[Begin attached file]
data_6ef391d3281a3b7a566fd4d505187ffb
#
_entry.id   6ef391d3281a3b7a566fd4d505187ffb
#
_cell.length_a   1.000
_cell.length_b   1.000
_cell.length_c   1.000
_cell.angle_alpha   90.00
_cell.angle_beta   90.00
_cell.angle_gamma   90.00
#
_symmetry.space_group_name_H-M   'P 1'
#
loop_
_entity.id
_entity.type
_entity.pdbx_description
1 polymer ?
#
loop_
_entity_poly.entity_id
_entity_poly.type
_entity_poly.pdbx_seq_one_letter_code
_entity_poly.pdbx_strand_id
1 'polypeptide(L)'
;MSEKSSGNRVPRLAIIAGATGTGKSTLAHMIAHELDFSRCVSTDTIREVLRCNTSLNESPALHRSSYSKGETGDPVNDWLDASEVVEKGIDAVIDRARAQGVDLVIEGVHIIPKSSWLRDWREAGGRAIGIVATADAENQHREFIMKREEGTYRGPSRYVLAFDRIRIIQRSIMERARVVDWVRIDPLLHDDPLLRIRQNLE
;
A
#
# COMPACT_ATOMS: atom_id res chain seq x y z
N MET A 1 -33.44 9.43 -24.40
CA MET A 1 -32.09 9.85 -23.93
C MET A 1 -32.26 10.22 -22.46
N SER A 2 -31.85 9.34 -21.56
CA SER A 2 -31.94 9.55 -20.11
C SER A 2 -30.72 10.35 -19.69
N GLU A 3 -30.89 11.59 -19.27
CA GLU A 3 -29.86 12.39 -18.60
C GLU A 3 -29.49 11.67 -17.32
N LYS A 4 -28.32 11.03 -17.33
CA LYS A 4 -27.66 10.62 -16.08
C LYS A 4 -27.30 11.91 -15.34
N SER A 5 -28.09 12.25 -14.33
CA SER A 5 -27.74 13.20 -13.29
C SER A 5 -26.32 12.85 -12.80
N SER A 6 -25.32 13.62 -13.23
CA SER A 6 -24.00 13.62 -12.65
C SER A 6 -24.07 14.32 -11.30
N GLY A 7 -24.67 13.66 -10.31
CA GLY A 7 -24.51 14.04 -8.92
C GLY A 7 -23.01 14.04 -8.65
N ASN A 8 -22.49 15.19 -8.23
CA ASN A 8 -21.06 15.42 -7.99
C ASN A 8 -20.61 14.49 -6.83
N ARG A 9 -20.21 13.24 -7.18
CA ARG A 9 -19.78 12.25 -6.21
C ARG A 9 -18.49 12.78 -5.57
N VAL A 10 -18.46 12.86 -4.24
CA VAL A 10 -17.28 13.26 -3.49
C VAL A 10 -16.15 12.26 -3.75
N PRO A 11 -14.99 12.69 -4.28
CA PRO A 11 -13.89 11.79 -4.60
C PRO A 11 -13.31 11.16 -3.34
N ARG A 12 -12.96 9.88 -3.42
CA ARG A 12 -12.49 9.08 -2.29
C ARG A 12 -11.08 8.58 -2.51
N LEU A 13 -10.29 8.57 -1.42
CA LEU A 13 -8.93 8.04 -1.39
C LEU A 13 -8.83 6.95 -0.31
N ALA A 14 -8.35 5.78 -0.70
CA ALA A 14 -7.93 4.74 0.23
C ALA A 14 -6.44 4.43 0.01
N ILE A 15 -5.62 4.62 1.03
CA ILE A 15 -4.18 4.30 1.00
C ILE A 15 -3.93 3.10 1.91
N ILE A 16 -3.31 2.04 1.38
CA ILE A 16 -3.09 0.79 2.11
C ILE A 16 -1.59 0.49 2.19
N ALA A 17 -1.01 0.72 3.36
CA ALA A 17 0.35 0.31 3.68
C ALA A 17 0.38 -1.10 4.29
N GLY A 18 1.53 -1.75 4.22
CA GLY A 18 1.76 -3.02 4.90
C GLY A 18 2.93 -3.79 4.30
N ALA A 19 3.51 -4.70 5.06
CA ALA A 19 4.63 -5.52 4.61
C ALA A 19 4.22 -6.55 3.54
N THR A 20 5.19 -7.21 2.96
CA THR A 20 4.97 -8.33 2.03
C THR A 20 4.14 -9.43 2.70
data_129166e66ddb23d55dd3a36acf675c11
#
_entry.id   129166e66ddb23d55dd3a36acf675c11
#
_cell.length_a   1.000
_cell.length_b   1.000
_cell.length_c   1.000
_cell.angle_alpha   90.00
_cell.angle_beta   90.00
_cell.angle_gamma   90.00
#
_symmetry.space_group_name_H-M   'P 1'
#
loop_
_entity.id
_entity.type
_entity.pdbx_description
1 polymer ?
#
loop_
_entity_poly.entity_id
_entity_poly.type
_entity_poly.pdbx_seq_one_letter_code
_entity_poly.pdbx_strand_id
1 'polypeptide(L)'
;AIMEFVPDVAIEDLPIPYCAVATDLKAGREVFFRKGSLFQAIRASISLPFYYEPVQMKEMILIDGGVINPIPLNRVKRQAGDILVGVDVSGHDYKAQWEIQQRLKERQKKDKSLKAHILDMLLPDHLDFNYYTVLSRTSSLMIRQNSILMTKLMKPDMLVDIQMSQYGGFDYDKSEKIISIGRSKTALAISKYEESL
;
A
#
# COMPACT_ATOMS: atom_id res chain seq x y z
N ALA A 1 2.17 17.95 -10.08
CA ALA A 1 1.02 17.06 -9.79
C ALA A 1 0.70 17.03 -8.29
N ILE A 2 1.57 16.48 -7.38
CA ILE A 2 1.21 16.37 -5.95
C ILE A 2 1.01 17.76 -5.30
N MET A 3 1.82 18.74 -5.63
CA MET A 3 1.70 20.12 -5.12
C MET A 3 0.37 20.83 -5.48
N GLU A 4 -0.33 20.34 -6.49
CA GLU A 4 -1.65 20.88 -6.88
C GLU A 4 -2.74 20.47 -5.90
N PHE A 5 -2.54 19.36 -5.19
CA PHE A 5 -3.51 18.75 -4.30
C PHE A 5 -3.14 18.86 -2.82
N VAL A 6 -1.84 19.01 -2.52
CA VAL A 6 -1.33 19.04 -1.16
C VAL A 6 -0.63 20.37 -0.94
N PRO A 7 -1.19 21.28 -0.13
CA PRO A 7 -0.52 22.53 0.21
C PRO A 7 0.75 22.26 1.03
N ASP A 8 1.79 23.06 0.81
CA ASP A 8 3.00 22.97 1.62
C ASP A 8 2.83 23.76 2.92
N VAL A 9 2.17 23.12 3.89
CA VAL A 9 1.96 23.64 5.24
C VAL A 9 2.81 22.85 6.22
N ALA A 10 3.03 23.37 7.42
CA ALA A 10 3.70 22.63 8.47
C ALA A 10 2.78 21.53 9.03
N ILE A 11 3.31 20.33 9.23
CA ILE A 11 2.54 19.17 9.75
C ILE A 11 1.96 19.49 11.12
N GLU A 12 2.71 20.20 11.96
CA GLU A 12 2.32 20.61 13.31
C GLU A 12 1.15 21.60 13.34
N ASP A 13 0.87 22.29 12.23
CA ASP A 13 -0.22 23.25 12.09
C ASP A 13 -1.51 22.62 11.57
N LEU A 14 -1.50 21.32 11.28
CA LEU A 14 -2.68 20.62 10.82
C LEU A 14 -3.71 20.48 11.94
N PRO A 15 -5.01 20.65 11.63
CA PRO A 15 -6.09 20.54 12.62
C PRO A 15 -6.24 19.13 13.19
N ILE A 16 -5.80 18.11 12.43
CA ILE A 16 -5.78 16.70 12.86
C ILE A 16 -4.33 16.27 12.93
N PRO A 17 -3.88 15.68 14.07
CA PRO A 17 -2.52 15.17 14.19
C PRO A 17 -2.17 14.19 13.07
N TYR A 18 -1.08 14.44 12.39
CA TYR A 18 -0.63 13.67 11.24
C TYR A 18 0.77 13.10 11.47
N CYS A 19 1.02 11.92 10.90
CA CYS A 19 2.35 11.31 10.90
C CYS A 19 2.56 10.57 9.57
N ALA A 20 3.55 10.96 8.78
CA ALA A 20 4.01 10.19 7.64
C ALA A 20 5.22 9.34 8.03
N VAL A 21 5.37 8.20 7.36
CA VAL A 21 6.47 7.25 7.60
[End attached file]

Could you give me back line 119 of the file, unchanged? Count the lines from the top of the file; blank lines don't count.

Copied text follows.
#